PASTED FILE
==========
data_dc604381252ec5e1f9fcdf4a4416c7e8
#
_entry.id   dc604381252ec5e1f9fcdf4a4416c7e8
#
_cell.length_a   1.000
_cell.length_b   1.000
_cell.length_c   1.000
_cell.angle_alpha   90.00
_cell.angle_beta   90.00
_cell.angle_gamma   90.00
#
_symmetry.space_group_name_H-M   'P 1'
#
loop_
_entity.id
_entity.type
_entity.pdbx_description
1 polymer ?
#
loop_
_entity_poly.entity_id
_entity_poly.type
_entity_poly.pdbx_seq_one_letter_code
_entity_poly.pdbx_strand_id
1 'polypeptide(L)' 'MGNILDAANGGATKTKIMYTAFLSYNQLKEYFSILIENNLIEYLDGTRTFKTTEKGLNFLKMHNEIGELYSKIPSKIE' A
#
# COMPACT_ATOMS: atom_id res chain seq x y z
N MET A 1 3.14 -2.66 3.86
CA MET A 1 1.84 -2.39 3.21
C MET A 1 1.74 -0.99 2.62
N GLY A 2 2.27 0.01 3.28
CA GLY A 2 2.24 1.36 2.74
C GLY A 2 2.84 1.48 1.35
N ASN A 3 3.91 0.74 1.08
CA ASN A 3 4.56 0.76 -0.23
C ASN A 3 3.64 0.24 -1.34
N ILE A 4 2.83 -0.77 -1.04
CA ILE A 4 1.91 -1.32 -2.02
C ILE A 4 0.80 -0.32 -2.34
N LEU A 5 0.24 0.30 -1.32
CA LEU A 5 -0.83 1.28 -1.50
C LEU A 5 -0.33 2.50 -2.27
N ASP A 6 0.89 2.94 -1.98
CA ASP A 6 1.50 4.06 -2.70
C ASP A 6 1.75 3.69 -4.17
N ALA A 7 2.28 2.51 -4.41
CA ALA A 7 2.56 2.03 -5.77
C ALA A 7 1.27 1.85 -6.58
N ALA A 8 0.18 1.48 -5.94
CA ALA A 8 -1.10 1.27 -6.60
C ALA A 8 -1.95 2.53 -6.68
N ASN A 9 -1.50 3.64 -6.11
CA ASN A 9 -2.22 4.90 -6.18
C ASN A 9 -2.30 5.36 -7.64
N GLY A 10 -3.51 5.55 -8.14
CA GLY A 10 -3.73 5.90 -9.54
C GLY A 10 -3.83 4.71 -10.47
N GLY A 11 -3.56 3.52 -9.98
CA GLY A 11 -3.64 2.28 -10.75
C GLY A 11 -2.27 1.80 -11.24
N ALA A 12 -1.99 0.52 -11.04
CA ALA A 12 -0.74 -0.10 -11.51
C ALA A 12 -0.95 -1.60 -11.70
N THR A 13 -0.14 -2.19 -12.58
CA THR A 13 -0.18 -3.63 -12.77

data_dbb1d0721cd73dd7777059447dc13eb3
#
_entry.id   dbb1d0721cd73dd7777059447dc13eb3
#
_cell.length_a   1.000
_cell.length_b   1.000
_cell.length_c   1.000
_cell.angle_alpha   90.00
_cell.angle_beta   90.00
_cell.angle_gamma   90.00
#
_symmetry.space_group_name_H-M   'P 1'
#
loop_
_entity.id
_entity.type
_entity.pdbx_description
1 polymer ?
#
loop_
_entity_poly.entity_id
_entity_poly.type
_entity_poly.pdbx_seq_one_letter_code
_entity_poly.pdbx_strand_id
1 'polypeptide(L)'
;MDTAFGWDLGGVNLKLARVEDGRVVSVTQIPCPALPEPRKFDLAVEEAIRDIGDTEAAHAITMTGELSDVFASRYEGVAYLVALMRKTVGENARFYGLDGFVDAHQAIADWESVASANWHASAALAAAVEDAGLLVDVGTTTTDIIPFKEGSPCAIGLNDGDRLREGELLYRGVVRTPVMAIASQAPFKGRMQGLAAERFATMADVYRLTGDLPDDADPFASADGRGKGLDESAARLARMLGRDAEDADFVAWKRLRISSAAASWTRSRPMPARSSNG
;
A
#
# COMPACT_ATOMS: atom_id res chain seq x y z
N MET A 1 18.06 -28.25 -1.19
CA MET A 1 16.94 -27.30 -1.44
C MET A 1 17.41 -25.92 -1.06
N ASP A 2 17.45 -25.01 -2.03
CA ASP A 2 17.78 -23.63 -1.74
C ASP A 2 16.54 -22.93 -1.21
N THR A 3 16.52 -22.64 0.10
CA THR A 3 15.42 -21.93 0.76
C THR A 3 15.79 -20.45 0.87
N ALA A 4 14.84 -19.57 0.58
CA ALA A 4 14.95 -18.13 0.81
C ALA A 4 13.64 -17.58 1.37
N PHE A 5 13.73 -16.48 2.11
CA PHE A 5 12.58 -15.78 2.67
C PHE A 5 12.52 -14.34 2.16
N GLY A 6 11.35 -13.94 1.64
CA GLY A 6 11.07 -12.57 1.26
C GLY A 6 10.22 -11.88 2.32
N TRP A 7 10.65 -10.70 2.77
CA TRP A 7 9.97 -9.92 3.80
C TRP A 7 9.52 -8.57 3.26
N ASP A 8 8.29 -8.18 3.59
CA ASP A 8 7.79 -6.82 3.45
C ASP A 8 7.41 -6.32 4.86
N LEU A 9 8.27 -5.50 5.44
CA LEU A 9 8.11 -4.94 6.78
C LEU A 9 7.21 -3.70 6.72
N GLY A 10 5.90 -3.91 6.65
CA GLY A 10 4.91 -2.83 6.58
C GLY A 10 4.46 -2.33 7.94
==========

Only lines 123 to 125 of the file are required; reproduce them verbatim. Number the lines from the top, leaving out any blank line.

N GLY A 10 5.90 -3.91 6.65
CA GLY A 10 4.91 -2.83 6.58
C GLY A 10 4.46 -2.33 7.94